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Rights of Nature Wisconsin

Rights of Nature: Wisconsin
January 3, 2024

Our newsletter begins the new year with exciting, breaking news. Then an overview of who we are and what we do, Next, to contrast what has gone wrong in environmental law and what the Rights of Nature movement is accomplishing, we bring you articles on both aspects. Finally, there’s news on a poster and a speaking contest on conservation awareness for students in grades 5 through 12.

2024 will be a critical year on many fronts; it’s also a year in which the Rights of Nature can accelerate our effect on saving and recovering our natural world.
  Breaking News
Inside Climate News
Jan 1, 2024, Ireland Could Become the Next Nation to Recognize the Rights of Nature and a Human Right to a Clean EnvironmentIreland—a nation synonymous with its abundant, verdant landscapes—is considering a nationwide referendum on the rights of nature and the human right to a healthy environment. If that happens, Ireland would become the first European country to constitutionally recognize that ecosystems, similar to humans and corporations, possess legal rights. More than two-thirds of the 27 European Union countries already recognize a universal human right to a healthy environment. We’ve been recognized!!
Note this paragraph in the article:

In October, Milwaukee County, Wisconsin recognized the rights of nature, noting that it was following the lead of the Menominee Tribe of Wisconsin, which had previously recognized the inherent rights of the Menominee River to flourish and naturally exist. Read More
Our Story
We advocate for the Rights of Nature, an international movement giving plants, animals, rivers, mountains, oceans, and all ecosystems equal and intrinsic rights to exist, regenerate, evolve, and thrive.

Our focus is Gaining formal and legal recognition for the Rights of Nature in an escalating series of legislative efforts developing and delivering educational materials, presentations, and forms of outreach relating to the Rights of Nature movement Read More
The Cool Down
Nov. 6, 2023New research reveals industry used 160 million pounds of
‘secret chemicals’ over past decade:
‘May just be the tip of the iceberg’New research revealed that oil and gas producers in Pennsylvania used “some 160 million pounds” of secret chemicals in more than 5,000 gas wells over the past decade, according to Inside Climate News. To make matters worse, the chemicals may have contained per- and polyfluoroalkyl substances (PFAS), which are described as “a toxic and pervasive class of chemicals.”Read More
Scientific American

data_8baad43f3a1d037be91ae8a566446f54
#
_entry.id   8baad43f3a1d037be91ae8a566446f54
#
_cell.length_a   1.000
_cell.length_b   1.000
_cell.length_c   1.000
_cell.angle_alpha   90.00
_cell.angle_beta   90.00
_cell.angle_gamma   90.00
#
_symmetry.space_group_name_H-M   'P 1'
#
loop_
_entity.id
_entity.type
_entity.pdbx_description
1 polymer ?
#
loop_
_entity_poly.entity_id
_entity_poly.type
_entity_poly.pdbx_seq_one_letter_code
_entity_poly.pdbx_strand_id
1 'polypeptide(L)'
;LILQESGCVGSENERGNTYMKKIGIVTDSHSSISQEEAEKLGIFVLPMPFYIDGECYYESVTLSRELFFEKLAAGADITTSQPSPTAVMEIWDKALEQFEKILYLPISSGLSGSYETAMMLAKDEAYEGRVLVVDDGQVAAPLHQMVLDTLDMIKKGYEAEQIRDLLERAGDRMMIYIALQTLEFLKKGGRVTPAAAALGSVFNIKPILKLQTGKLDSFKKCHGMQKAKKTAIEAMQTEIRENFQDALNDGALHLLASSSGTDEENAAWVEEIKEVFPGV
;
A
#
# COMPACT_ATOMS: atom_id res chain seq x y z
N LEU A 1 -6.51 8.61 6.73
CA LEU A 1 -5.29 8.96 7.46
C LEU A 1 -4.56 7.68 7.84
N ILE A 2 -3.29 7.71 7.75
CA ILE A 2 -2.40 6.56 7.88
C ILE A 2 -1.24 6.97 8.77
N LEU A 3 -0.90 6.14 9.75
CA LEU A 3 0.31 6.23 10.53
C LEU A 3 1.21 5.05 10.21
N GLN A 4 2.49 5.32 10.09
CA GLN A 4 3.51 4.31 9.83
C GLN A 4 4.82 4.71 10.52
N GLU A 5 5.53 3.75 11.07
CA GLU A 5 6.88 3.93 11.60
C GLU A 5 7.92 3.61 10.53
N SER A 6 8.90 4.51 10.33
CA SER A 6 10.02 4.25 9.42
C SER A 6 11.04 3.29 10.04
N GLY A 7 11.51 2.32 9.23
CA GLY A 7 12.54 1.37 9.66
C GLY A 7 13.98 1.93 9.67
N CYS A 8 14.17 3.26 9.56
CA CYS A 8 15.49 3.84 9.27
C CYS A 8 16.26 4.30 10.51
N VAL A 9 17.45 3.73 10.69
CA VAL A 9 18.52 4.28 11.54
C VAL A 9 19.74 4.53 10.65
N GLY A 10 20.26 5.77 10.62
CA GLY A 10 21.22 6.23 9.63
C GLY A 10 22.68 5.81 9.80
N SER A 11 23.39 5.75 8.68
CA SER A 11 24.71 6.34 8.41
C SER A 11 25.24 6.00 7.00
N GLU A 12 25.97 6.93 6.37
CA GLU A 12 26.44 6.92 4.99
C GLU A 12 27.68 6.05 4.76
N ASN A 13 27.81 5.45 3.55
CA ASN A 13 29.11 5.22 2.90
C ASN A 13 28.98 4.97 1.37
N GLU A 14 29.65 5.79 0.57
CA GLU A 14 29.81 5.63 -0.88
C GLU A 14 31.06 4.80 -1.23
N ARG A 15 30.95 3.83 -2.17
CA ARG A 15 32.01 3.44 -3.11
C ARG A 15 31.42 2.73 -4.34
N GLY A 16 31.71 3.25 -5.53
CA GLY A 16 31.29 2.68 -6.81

Jan. 1, 2024 Streams in Alaska are turning orange with iron and sulfuric acid. Scientists are trying to figure out why one of the most remote and undisturbed rivers in America, the Salmon has long been renowned for its unspoiled nature. When author John McPhee paddled the Salmon in 1975, it contained “the clearest, purest water I have ever seen flowing over rocks,” he wrote in Coming into the Country, an Alaska classic. A landmark 1980 conservation act designated it a wild and scenic river for what the government called “water of exceptional clarity,” deep, luminescent blue-green pools, and “large runs of chum and pink salmon.”Now, however, the Salmon is quite literally rusting. Tributary streams along one-third of the 110-kilometer river are full of oxidized iron minerals and, in many cases, acid. “It was a famous, pristine river ecosystem,” Sullivan said, “and it feels like it’s completely collapsing now.” Read More
Wisconsin Law Journal
Dec. 6, 2023Kohler golf course permit denied as
Appeals Court upholds lower courtThe Wisconsin Court of Appeals has upheld the lower court’s decision to deny Kohler Co. a wetland permit to build the company’s sixth golf course on sacred Native American burial land that would also have had a widespread environmental impact, according to litigants.Read More
Good Good Good
Dec 10, 2023A Native-Led Company Is Installing Solar Farms
for Tribal Nations Across the USCody Two Bears, a member of the Sioux tribe in North Dakota, founded Indigenized Energy, a native-led energy company with a unique mission — installing solar farms for tribal nations in the United States.Read More
CDER – Center for Democratic and Environmental Rights
Rights of Manoomin (Wild Rice)In 2018, the White Earth Band of Ojibwe recognized the rights of manoomin (wild rice), the first law to recognize the legal rights of a plant species. In 2021, manoomin and the White Earth Band filed Manoomin,, v. Minnesota Department of Natural Resources, (Case No. GC21-0428) in the White Earth Tribal Court to enforce the rights of wild rice, the first rights of nature enforcement case to be brought in a tribal court. Read More
CDER – Center for Democratic and Environmental Rights
Land That Owns ItselfThe Center for Democratic and Environmental Rights (CDER) has launched its Land That Owns Itself Program. This program is focused on transforming nature from human property to self-ownership and self-governance, separate from human interference and control. Read More
Wisconsin Land + Water
67th Annual Conservation Poster & Speaking ContestThe 2024 NACD* Poster Contest theme is “May the Forest Be With You Always.”The Conservation Poster Contest is open to kindergarten through 12th-grade students and posters are evaluated on the following criteria: Conservation message
Visual effectiveness
Universal appeal
Individual artwork
* National Association of Conservation Districts
Read More